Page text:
I am a sucker for ‘firsts’. It’s not an ego thing at all. I just get an enormous buzz from being involved, or included, in something that hasn’t been done before. So I am not going to spoil this historic ‘first’ drive of two Range Rover plug-in hybrids (PHEVs) by starting off negatively. However, I have to let off steam at some stage.
Downtown Los Angeles was busy, bustling and noisy as we took off. The freeways were jammed, every second auto a proper gas guzzler. A band of smog shrouded the horizon.
Under us on the first leg of our drive was the first Range Rover plug-in hybrid. A PHEV as they are called. Awaiting us en route was another Range Rover, the ‘smaller’ Sport – also debuting in this plug-in technology. As you know, PHEVs let you charge a battery pack so you get a certain distance on electric charge only, thereby cutting petrol consumption (in this case a 2-litre engine).
As we sat frustrated in gridlock, we consoled ourselves that at least we were being as economical as possible because we were using only electric power at standstill or while crawling. That’s where cars like this should come into their own. Sadly, I don’t think it is that simple in real life. That’s my whinge for later.
As a passenger, initially (I luckily got the subsequent open-road part) I took the time to tot up some figures. I couldn’t help musing if I ever thought we’d see the day a Range Rover would cost just €170-a-year on road tax.
That’s the fee with the new P400e as they are calling these new models. Some (more daunting) figures: The Range Rover plug-in itself costs from €130,185 (high-level Vogue trim). The conventional SUV line-up starts at €120,055 (3-litre V6 diesel, HSE trim). But that stirs ‘only’ 258PS compared with the plug-in’s combined 404PS. And it costs €750 to tax – against €170 for the PHEV. It’s the same for the Sport version I subsequently drove (from €90,050 v €94,280 for the V6 diesel). By the way, the stats for both cars are almost identical on fuel consumption, performance and technical set-up.
There are pros and cons on price and running costs, of course. And people still love their big Range Rover diesels. But for the first time they have a plug-in choice – so long as they ‘use’ it.
Key to the PHEVs’ performance is the combined power of the 2-litre petrol engine (relatively small in Range Rover terms) and a 13.1kW lithium battery pack (under the rear floor but it only takes an inch off the boot depth).
We never truly got to test the 404PS output but as Hollywood, Santa Monica and Malibu slid by, the congestion loosened and we got a sense of it. Slow-drive was quite appropriate, in many ways, because cars like these are at their best in stop-go conditions. It’s one way to help beat the smog, I suppose.
Of course driving a Range Rover would never be complete without an off-road stint. Which led to another ‘first’. On electric energy only (no engine input for a time) I drove this mother-of-all large luxury SUVs up steep inclines and down plunging gravel tracks in low electric ‘gear’. Never been done before, we were told. The electric motor has no creep speed so you get maximum pulling power from zero revs to all four wheels. It is a remarkable achievement to blend all the power sources.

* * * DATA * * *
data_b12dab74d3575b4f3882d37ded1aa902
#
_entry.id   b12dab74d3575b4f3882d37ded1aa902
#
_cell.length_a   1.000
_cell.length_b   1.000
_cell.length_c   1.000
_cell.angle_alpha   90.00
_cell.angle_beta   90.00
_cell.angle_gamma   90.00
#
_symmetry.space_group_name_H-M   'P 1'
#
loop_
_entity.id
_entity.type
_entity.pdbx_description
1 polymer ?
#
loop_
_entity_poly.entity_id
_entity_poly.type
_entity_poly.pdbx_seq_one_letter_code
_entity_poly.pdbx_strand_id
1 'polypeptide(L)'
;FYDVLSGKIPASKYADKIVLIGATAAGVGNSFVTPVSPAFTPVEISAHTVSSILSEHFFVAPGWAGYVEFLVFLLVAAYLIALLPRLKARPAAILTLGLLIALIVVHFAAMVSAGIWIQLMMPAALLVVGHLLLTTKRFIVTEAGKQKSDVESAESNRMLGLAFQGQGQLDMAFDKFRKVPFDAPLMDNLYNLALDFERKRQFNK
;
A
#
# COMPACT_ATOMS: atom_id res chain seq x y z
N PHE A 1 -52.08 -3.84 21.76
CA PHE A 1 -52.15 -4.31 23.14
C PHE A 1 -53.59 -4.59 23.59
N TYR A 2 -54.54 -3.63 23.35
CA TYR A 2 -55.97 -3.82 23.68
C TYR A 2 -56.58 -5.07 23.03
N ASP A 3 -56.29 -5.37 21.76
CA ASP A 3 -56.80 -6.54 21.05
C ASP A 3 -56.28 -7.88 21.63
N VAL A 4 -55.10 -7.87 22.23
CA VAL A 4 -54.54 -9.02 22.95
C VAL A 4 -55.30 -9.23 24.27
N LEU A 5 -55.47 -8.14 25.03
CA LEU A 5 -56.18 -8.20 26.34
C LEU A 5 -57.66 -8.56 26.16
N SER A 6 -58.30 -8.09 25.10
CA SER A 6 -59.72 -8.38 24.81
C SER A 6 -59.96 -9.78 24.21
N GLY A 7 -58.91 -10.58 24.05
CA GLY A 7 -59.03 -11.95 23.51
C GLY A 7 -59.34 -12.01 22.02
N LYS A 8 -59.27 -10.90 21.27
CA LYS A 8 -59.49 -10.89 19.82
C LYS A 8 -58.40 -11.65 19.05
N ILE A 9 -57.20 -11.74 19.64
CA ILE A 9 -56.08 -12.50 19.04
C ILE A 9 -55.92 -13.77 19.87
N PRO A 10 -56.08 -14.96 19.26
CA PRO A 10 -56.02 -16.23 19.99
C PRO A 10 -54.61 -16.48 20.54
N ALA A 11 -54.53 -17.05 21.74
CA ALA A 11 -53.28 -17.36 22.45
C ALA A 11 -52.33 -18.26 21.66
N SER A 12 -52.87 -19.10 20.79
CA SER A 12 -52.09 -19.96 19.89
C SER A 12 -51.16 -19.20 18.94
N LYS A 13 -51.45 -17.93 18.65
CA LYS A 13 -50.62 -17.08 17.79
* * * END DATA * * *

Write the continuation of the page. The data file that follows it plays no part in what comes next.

Both the Range Rover and Sport were prototypes and still need work. The Sport is nearer completion but the 2-litre engine in it was raspy, noisy when pushed only moderately. Not the sort of sound for a premium SUV.
These PHEV versions also coincide with tweaks and twirls for the full range for next year. Some items to mollycoddle you (depending on trim) include a heating system for your heels, yes your heels, as you stretch out in the rear where you’ll hear less of the real world thanks to thickened glass too. There are as many as 17 connecting points and 4G Wi-Fi for up to eight devices. Life as most of us don’t know it.
And so to my negative take on all this plug-innery. The fact is you can buy one, subsidised by taxpayers to the tune of €7,500 in incentives, and low road tax, and NEVER plug it in. Okay, you don’t get 30/35km (my real-world estimation) of ‘pure electric’ driving with no engine working and, therefore, your MPG and emissions soar. Ideally if you plug in at night and at the office you should not have to bother the engine much on average commutes.
But I don’t see people getting out cables on a wet night. I am a total cynic on this. I don’t think people are bothering to plug in much at all. It takes commitment and a change of mindset. You never have to prove to anyone you plug in but you go on saving on ‘subsidised’ road tax.
I think we need a rebalancing. We have the technology; now we need honesty. Plug-in or opt for something else. It’s the least taxpayers, the technology and those behind it, deserve.
FACTS & FIGURES
Range Rover P400e plug-in hybrid 4×4; 64g/km, 2.8 l/100km (101mpg), tax €170; 404PS (2-litre 4cyl petrol/13.1kW lithium ion battery), 8spd auto. Electric-range 51km. Rapid charging time 2hrs 45mins. Price from €130,185.
Range Rover Sport SE PHEV, 404PS, €170 tax. Price from €90,050. (Performance figs: both cars similar).
Range Rover Autobiography spec included massage heated/cooled front seats, Kalahari veneer, pixel-laser LED headlights, Row 1 fridge, 4-zone climate control, 21ins alloys, panoramic roof, Meridian Signature sound, digital TV (rear), Touch Pro Duo infotainment system.